Have you ever wondered why some people just don’t seem to be morning people? Or why some mornings you just can’t seem to get yourself or perhaps your kids going? The answer could be sleep inertia. So what exactly is sleep inertia and is there anything you can do to reduce its severity and length?
Segen’s Medical Dictionary describes sleep inertia as ‘the time it takes to become fully alert after waking; it is most marked in the first 10-15 minutes after waking, but can last hours, and is worse with chronic sleep deprivation and circadian misalignment.’
Put simply, sleep inertia is that groggy feeling you sometimes feel when you wake up. Your motor coordination will be poor which means you may be clumsy and a bit wobbly. Your cognitive function will be impaired; you may feel disorientated and have difficulty remembering things. You may feel irritable and in children this may manifest in the form of tantrums and uncooperative behavior, which can be frustrating to parents trying to get families ready for the day. They may also wake up crying and disoriented.
Sleep inertia is your body’s natural response upon waking but its severity and length has a lot to do with what stage of your sleep cycle you wake up in. In order to reduce sleep inertia it is helpful to understand the stages of sleep, of which there are five. The first four stages are NREM (Non Rapid Eye Movement) stages
- STAGE 1 is SLEEP INTRODUCTION. During this stage your muscles relax. This is when you might experience muscle twitches or jerks
- STAGE 2 is when your body temperature drops and your breathing and heart rate slows.
- STAGE 3 is the beginning of deep sleep. Your brain begins to emit Delta waves.
- STAGE 4 is a very deep stage of sleep. Delta waves are strong; your breathing is deep and steady and your movements are limited.
- STAGE 5 is REM (Rapid Eye Movement) sleep. During this stage your muscles actually become paralyzed, except for those responsible for vital life functions such as breathing and your heart. REM sleep is important for the developing brain as it helps to form stronger neural pathways and memories. It is also just as important for adults to restore brain function.
These five stages make up a sleep cycle of approximately 90 minutes. The first few cycles of sleep at night are dominated by lighter NREM sleep while the last few have longer phases of deep NREM sleep and REM sleep.
While sleep deprivation may contribute to sleep inertia in some cases and will definitely cause tiredness and impaired responses throughout the day one of the best things we can do to stop lingering grogginess is to wake up correctly. You may think you have little control over how you or your child wake up but we have all felt the difference between gently waking up of our own accord as opposed to the harsh sound of an alarm clock jolting you awake. You struggle to get your bearings and just want to stick your head under your pillow and go back to sleep. Once up, you can feel like you just can’t wake up and yet you get into a car to drive to work. According to www.drowsydriving.org there are over a 100 000 accidents reported as result of fatigued drivers. The majority of these accidents happen in the early hours of the morning or on the way to work.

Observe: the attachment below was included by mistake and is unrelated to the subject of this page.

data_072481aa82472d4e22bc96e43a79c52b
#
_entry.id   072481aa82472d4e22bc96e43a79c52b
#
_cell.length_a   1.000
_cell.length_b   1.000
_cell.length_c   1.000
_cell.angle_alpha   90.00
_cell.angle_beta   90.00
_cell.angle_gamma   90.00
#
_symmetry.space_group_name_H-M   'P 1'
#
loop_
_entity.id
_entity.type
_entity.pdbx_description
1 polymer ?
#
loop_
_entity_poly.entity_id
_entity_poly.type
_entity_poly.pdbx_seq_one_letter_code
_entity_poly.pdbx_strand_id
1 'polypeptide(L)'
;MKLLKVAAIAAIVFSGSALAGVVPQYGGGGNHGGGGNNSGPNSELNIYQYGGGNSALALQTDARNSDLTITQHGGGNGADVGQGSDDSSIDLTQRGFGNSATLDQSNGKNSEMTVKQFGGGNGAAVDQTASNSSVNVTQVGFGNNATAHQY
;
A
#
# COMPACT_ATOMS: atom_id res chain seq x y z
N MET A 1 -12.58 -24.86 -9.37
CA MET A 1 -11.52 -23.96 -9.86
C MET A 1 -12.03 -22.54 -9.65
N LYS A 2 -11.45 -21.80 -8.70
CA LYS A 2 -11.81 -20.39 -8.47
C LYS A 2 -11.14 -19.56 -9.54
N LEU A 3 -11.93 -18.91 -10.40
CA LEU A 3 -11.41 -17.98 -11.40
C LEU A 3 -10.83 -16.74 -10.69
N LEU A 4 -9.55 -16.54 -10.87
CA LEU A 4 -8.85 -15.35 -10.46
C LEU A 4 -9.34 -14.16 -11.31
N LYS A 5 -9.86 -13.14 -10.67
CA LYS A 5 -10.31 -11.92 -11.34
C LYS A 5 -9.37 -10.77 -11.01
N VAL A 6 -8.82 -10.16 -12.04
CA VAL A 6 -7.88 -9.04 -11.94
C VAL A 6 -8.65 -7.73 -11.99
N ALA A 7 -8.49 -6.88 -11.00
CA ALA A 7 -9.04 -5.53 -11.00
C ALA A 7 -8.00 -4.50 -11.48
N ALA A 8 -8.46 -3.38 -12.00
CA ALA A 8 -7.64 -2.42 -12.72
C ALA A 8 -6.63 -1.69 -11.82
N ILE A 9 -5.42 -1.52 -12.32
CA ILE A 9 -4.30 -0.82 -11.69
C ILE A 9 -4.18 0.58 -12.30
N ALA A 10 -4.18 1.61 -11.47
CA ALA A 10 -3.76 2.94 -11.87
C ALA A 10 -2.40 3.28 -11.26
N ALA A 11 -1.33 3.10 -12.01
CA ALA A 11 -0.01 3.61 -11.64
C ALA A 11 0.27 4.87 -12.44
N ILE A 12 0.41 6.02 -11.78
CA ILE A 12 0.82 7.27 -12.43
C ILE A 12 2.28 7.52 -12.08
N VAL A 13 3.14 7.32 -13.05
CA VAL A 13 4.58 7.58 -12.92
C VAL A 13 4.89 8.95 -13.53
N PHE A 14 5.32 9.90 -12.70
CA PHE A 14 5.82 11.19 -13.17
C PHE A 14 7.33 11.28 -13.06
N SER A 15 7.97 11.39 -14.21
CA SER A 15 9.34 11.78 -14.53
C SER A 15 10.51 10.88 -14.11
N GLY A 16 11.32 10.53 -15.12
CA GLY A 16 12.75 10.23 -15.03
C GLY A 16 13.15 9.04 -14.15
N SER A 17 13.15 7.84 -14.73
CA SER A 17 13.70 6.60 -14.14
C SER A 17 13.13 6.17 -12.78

In another scenario you wake up your child with a cheery and optimistic greeting as you fling back the curtains and give them a little shake. You hope for a good start but your child is grumpy, impossible or spaced out. The reason for this is most likely because you have woken them from a deep sleep. The key is not only getting enough sleep but waking up at the right stage in your sleep cycle. However since we are not sleep experts it may be hard to recognize which stage of sleep your child is in. A kid’s alarm clock like Tick Tock Turtle is a great way to solve this problem. It has a wake light which gently introduces light into the room and a sensor to ensure your child wakes at the best time in their sleep cycle. Other ways to gently wake your child include opening curtains to let natural light in or opening the door and putting soft music on to let sounds in to wake your child. You could also come into the room and get clothes ready for the day and then sit on the bed and gently place you hand on your child’s back or arm. Give this process about 20 minutes as you go about your morning chores. Make it a gentle transition, your child just might wake up on the right side of the bed…